Some spare oak 20 mm dowels, the 12 mm dowel with tape on the ends to be used as a handle 
and a (smaller) pine model giving an idea how the cap is fixed to the dowel handle.

The glue for the caps is the only glue used in making this chair. The mortise and tenons were not glued at all. They have been stable for more than 7 years of continuous use, and only now are beginning to wriggle a bit loose. The correct solution will be to add two dowel pins at each armrest and leg rail at the position of front and back leg to fix them permanently.

The loose pieces of the chair were finished at that time (2005) with soap. Furniture soap consists of white soap flakes that make a thick creamy 'soap paint' with a little water added. When dried it has a hard protective layer, which makes the wood look a bit bleached. A few layers of soap were added. It is of course not watertight, but stains are cleaned easily with a little water and soap. After all parts of the chair were treated with soap, the chair was put together. Because our other medieval furniture has (later) been finished with linseed oil, I have removed the soap coating with water in 2011 with a lot of water under the shower, and replaced it (after drying) with linseed oil.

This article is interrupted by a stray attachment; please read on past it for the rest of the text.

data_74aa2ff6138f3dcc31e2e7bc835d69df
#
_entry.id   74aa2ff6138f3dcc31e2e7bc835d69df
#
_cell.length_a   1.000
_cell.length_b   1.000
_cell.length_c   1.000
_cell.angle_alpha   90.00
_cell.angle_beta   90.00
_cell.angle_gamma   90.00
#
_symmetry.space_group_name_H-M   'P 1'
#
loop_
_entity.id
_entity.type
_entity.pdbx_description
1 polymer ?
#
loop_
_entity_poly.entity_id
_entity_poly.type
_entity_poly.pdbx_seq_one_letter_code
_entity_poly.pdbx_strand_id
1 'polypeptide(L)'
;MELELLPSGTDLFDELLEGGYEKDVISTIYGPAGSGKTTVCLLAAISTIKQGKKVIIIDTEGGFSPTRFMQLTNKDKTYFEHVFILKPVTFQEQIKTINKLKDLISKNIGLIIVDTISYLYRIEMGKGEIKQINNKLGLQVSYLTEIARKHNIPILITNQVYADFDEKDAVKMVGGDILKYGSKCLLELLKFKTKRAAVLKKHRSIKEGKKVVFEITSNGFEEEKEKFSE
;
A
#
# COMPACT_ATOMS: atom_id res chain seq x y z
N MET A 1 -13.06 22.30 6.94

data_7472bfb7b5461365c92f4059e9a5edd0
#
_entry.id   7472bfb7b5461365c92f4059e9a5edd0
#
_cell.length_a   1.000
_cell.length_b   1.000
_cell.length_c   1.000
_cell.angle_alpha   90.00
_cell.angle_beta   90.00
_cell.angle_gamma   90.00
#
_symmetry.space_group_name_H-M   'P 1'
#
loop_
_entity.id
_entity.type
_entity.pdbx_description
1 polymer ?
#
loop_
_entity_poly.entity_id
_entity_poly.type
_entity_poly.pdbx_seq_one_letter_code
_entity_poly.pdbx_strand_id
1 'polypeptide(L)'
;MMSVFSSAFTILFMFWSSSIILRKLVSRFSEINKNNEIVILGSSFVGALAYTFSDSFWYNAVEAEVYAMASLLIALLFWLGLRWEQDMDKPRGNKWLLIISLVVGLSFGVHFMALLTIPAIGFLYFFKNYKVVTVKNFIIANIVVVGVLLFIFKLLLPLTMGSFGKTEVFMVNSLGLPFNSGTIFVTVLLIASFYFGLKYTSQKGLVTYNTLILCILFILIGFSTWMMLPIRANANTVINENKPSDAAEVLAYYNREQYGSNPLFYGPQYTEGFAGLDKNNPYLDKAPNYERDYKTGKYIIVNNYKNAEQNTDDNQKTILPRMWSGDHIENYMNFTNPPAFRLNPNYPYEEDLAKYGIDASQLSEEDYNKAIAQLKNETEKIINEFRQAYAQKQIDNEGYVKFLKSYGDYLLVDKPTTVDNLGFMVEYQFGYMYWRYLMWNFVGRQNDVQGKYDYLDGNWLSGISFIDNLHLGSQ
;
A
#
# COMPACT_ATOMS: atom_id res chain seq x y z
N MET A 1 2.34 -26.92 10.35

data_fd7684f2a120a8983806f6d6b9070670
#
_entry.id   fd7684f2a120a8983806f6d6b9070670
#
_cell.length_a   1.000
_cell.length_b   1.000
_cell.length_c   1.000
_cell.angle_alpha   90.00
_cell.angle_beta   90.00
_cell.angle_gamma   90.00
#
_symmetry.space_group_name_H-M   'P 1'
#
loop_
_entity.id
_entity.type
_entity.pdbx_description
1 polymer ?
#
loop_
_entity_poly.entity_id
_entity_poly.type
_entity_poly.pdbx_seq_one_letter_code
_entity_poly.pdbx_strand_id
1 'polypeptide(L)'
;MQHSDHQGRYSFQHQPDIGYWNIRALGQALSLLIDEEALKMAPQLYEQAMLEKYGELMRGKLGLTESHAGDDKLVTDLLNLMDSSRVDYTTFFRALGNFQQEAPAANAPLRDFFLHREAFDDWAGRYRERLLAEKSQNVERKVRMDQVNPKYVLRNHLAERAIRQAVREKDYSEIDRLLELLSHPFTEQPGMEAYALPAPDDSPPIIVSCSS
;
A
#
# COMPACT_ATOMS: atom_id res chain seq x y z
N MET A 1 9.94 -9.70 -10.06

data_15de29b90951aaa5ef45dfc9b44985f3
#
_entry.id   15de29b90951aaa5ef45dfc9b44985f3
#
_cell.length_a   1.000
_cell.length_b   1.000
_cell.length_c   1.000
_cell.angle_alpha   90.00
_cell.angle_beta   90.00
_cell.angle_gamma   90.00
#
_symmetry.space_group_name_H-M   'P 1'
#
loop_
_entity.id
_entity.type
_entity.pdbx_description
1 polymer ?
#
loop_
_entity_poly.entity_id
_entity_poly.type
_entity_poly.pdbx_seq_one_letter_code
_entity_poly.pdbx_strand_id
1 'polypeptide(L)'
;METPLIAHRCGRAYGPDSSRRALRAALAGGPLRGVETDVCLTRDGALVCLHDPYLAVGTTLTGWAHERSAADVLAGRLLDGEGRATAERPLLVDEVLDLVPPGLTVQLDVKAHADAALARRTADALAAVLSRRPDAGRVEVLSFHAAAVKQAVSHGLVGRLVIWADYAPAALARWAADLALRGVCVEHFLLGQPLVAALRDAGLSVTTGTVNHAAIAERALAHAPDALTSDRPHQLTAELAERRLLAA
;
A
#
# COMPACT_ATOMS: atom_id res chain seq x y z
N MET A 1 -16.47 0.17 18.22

The two backrests with linseed oil finishing. The top one is my favourite. 
The round of the bottom one was supposed to have a heraldic sign.

An abandoned scheme for a decorative rosette for the backrest, with 12 or 16 leaves.. 

I made a second, differently formed backrest with the idea of carving a heraldic sign in the central round. It never happened, as I liked the other backrest more.

The  Savonarola chair in a folded state. here it still has the soap finish.


Below are the measurements of the chair. The legs are 23 mm thick and around 30 mm wide, the seating parts 23 mm by 27 mm thick.

Armrest and feetrest measurements.

  Backrest measurements. 

A third alternative backrest.

Friday 15 February 2013

A curious piece of pottery